WK: Well, there’s a 2 billion year history of Johannesburg, which was a meteorite impact, which tilted the earth, which brought the gold to the surface, which is the reason Johannesburg existed. So it has a geological – not a geographic – X. And the hills around Johannesburg are essentially made by these piles of earth that came out of the mines, from the gold mines, those are our hills. But unlike most hills, which are fixed, and mountains, which are symbols of eternity, these are portable properties. They’re owned by the mining companies that excavated them and, as the price of gold goes up, they will get erased. So it’s a kind of a city that animates itself, it erases itself. You’ll see a hill and over the course of three months it will literally be rubbed out. It will be blasted away with high-pressure waterjets. So there’s a way in which the city is a new city. At my age, I’ve been alive for, like, 40% of the age of the city. The city’s only 130 years old.
YA: How old are you now?
WK: 56, 40% of the age of the city. So there’s that sense of it being an unfixed entity. And one that’s changed over 50 years, there’s no doubt, that I remember the city. It’s very bleached in terms of its colors, particularly in winter, it’s very harsh light, high contrast. So there’s a way in which it has an affinity with charcoal drawing, so there’s a lot of links that go across. It’s a bastardized, city of bastardy. It doesn’t have a long tradition. All its traditions are imported, recent, from all over. So I think it’s a city that proclaims both a virtue and the necessity for mixed traditions for constructing itself out of abandoned objects and thoughts. Read More…
It is a blinding bright winter morning in Johannesburg and I am sipping on honeybush rooibos tea while I wait for one of my artist heroes: Mr. William Kentridge. We are meeting again for the first time since the opening of his retrospective at the Museum of Modern Art in New York to discuss his dream of being an elephant, how apartheid influenced his practice, what keeps him curious, and the exercise of embracing a multiplicity of mediums. This was my third time in South Africa, where I have been travelling annually to support an arts empowerment program at Nkosi’s Haven (an orphanage founded with the aim of looking after mothers and children directly affected by HIV/AIDS).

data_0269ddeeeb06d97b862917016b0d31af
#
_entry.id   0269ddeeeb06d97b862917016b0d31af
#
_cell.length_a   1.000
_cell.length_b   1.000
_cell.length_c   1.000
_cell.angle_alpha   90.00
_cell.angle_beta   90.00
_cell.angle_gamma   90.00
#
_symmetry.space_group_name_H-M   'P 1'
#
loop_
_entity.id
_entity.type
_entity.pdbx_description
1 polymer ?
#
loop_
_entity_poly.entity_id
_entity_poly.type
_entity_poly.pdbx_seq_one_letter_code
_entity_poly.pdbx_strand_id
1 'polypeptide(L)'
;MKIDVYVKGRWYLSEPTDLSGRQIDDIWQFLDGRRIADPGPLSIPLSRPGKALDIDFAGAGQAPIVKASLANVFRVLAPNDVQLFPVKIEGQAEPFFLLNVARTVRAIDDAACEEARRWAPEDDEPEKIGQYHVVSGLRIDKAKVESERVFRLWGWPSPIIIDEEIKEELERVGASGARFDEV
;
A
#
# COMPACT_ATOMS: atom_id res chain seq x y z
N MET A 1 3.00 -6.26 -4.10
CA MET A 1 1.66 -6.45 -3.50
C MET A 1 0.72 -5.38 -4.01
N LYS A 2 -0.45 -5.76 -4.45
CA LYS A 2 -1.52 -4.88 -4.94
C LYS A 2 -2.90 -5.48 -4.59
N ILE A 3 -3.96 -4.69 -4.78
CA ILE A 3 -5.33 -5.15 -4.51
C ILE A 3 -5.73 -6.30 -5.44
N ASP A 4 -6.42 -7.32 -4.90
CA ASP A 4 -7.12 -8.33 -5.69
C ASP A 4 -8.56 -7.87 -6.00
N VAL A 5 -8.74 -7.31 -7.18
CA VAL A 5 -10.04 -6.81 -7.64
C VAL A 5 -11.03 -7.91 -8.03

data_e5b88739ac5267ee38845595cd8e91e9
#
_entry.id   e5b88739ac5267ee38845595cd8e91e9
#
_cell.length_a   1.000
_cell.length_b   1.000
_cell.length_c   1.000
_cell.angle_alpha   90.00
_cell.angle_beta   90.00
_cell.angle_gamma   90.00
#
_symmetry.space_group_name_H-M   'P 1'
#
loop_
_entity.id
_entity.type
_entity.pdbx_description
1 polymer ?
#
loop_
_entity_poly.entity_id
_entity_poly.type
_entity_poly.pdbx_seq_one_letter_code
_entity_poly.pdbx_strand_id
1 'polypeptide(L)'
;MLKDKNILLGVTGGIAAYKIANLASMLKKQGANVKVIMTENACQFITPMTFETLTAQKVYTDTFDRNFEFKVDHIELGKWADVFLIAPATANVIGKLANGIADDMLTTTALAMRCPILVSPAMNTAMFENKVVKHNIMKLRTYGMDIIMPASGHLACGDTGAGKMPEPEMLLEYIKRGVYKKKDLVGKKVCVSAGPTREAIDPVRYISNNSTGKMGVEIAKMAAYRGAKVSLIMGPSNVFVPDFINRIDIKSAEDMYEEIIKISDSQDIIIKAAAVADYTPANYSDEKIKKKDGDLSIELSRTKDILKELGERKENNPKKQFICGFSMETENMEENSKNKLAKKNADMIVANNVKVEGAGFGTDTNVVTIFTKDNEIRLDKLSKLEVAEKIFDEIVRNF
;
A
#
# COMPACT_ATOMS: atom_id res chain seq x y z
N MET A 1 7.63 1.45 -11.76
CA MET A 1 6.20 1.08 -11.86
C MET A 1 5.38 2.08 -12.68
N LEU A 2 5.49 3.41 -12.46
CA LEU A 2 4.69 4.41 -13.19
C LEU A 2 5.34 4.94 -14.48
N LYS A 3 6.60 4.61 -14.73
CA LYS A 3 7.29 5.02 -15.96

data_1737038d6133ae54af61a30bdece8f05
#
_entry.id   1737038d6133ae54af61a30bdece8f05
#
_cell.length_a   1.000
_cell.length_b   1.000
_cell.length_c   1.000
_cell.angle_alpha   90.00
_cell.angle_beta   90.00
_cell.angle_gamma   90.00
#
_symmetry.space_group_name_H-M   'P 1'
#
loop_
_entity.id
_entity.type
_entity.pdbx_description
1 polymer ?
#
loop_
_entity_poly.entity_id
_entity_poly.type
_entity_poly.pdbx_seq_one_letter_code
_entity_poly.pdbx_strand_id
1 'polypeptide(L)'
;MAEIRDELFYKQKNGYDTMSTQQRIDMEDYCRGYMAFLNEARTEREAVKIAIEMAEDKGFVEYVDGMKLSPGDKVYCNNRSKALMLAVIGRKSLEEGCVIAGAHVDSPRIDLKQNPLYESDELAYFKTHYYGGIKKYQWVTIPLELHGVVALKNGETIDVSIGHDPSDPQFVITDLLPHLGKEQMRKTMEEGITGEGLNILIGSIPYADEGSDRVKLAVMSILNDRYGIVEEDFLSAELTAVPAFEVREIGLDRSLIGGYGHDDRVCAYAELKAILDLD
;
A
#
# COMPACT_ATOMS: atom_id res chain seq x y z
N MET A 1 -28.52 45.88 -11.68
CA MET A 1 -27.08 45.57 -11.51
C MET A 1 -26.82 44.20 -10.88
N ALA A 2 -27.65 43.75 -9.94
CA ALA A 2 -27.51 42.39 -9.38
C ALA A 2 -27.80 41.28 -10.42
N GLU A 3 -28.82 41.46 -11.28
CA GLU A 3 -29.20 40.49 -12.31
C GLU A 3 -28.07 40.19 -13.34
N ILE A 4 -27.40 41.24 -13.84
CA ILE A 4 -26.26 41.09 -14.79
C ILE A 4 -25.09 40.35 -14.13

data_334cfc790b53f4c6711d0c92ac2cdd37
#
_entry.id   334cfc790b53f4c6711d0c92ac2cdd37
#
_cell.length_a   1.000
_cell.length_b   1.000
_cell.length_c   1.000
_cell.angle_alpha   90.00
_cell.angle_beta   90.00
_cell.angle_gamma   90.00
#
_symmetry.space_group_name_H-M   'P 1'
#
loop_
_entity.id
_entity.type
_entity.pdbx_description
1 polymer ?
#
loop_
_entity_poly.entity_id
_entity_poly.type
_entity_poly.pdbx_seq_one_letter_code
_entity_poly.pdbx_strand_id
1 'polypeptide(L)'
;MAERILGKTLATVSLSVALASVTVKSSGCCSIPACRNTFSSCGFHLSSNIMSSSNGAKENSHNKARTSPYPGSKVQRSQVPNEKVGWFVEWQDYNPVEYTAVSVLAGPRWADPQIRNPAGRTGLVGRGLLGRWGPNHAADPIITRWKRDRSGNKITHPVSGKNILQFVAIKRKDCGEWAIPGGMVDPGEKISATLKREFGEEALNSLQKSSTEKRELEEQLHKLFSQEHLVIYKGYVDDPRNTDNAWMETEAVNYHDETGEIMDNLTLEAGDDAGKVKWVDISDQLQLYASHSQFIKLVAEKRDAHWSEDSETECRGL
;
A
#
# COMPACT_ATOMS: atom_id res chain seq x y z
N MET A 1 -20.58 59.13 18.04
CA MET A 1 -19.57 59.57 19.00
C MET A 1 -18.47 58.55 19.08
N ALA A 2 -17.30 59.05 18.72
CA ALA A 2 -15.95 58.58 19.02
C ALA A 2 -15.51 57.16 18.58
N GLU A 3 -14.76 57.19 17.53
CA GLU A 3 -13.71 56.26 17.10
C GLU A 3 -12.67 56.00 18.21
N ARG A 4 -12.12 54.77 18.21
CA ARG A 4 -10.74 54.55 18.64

A lone sofa sits in a wide open space with a simple Maplewood coffee table in front of it. The proportions of the space lead me to think that it could be a double decker bus garage designed by Mies van der Rohe. Instead of tall buses, exquisite three-dimensional corpses occupy the place: musical machines that feel like oversized puppets. My memory keeps going back to one, a rolling tri-pod upholding a sewing machine with megaphones for arms. These would soon thereafter be shipped to New York for his solo show at the Marian Goodman Gallery titled Second-hand Reading. Read More…
Anish Kapoor is up in arms about his Chicago installation Cloud Gate, endearingly nicknamed ‘The Bean’ getting plagiarized in the Xinjiang oil town of Karamay in China. Why would China steal ‘the bean’? (If I could tell you who the alleged plagiarizing artist is I would, but their name is not being disclosed by Government authorities).
Installed in 2004, this big shiny public art installation is the icon of Chicago’s Millennium Park. The bean has become both an icon of the park and the city. Anish Kapoor argues that the sculpture has resulted in property prices going up in the area and has brought millions of dollars to the city through national and international visitors numbering more than 4.75 million people a year.
Public art is big business. It draws people. Read More…
The contemporary arena’s need for the ‘new’ is unreasonably guided by disassociation or foregoing relation with any predicate. The equally misused business term for this need is ‘disruption’. This amnesia devalues the brilliance of our generation: our mastered skill of formulating newly combined associations that better navigate our world—practiced by means of contemporary culture’s access to seas of unceasing fragments of knowledge. ‘The Origami Method’ is a diagram of seven steps to illustrate the process of evolving contemporary art –or business, or products— by ever-shifting points of reference. The ‘Method’ builds upon an essay written by T.S.Eliot “Tradition and the Individual Talent” .
In the essay, Eliot describes a circumstance in which one conflates the ‘best’ with the ‘never before seen’ in evaluating a poem: that if one were to mark the ‘best’ parts of a poem, he might circle what he considers the most ‘innovative’ parts, those which have never before been written. Eliot suggests that when removing such prejudice from the valuation, the evaluator might rather mark the ‘best’ parts of a poem as the most ‘individual’ parts of a work—a mixture of never before written and innovative reframing of the past where an artist asserts his influences. limeSHIFT boldly equates this chart for art with progressing business. Read More…